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I want to look through my apache access log backwards. How can I do that on Ubuntu?

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up vote 8 down vote accepted

print the file from the last line to the first one (the older the line is the more it will be printed close to the end):

tac /my/file | less
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have you tried the command "tac"? It cats files backwards.

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First You may configure your /etc/logrotate.conf, man logrotate for more information. You can specify some infomations : If you want to rotate log files weekly and keep 4 weeks worth of backlogs

rotate 4

After you can browse you log 4 weeks ago, using you favorite viewer, like awstat, tail -f ...

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interesting...what if i have 8 websites on one server ...that's 8 access logs? – Tony Sep 9 '09 at 14:14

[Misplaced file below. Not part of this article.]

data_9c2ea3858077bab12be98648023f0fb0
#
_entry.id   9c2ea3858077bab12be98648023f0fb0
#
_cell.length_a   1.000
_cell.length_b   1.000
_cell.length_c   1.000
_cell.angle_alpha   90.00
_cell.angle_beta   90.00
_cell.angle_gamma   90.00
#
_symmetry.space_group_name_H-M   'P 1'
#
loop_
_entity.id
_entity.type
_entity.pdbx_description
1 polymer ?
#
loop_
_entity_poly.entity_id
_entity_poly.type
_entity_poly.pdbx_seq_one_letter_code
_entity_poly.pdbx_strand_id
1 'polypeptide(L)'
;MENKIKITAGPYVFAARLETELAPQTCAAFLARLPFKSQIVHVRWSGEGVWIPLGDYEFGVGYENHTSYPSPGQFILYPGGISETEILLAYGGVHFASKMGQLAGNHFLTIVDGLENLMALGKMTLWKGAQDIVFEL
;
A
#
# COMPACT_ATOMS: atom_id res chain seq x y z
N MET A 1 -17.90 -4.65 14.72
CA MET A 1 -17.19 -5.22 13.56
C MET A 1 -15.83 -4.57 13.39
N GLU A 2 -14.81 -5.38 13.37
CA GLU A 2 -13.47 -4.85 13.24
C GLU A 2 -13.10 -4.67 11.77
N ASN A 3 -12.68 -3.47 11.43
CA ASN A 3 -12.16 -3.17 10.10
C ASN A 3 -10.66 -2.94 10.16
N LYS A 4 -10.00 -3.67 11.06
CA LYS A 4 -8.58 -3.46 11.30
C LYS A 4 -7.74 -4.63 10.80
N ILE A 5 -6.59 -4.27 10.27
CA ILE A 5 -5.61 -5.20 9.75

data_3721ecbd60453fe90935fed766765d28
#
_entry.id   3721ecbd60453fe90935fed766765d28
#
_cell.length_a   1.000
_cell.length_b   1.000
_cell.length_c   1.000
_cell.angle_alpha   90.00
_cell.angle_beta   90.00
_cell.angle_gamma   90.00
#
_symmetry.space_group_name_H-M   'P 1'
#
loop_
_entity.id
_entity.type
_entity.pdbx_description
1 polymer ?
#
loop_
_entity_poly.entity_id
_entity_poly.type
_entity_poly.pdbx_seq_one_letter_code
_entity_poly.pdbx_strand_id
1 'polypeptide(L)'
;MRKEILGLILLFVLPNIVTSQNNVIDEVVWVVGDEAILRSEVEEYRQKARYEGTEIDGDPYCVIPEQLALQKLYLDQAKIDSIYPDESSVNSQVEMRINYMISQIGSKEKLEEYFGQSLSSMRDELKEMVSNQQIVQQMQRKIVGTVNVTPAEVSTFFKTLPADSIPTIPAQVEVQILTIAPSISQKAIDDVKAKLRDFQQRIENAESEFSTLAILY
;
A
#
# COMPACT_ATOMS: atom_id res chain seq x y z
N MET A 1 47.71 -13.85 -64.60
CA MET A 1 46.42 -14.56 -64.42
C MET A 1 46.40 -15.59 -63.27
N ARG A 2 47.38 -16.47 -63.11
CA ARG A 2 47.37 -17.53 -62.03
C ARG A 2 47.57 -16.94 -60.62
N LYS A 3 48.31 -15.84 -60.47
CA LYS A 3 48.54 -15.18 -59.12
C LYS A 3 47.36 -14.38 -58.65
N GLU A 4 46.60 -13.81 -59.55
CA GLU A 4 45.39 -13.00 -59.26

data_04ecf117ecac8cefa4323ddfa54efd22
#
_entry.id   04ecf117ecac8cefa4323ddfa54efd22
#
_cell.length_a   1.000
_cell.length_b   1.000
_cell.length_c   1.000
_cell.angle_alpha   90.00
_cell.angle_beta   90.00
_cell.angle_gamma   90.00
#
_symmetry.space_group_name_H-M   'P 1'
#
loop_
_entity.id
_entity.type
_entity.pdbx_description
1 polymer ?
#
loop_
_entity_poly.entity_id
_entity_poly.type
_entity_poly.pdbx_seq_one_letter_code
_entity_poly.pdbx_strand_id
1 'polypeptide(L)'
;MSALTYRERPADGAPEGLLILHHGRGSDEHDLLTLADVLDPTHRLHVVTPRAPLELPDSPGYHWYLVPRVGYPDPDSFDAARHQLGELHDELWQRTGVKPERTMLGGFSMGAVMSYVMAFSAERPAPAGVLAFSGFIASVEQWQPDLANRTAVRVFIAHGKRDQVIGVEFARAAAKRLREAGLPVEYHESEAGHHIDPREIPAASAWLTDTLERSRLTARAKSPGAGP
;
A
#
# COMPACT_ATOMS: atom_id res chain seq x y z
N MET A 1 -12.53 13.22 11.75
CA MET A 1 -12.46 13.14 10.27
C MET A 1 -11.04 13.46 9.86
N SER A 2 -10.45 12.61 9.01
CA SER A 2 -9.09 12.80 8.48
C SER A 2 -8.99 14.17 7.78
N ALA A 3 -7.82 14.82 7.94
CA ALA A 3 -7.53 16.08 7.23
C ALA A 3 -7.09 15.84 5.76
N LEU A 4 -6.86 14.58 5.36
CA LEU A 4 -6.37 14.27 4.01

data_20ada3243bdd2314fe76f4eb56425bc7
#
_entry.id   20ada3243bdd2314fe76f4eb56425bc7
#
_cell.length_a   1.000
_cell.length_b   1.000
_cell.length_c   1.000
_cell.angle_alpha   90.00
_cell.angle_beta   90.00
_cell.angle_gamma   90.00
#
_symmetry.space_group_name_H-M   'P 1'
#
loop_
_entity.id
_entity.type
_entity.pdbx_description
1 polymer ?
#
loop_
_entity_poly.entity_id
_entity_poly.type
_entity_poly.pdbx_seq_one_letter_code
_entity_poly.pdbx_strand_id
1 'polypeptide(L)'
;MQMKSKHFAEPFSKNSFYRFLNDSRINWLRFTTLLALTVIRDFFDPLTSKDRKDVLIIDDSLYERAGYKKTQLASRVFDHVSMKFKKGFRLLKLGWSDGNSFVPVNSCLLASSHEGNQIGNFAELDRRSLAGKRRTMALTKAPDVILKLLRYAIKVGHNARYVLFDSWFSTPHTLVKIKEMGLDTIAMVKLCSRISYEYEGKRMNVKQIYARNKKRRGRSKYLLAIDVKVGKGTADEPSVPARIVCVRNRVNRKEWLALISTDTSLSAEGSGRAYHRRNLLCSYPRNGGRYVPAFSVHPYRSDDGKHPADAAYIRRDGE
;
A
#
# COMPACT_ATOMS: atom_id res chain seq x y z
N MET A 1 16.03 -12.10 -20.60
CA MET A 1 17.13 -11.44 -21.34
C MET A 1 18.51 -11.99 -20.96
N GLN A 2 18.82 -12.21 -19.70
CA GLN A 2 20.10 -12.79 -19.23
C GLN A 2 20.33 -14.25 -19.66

The rotation is made for all /etc/logrotate.d file. and by default for all /var/log/apache2/*.log – mezgani Sep 9 '09 at 15:45
Whether or not your 8 websites create separate log files depends on the configuration of each site. If you use apache, you should/could have an individual vhost config file per site where you can define the logfiles. – wolfgangsz Sep 9 '09 at 16:35

Go to the end of the file and press the up arrow?

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If a rotation is made, look into the configuration of the rotation. If a rotation is made every 4 days, that means that you will have to look on the archive made 4 days ago in order to read the period of time log.

You will find in the log directory tar.gz files (which are archives of the log) like samba.1.tar.gz, samba.2.tar.gz simply extract the file you want

tar -zxvf samba.2.tar.gz

and you will be able to read old logs.

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do you mean tail the logfile? use tail -f to monitor the logfile.

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no, i mean navigate the file backwards – Tony Sep 9 '09 at 14:05

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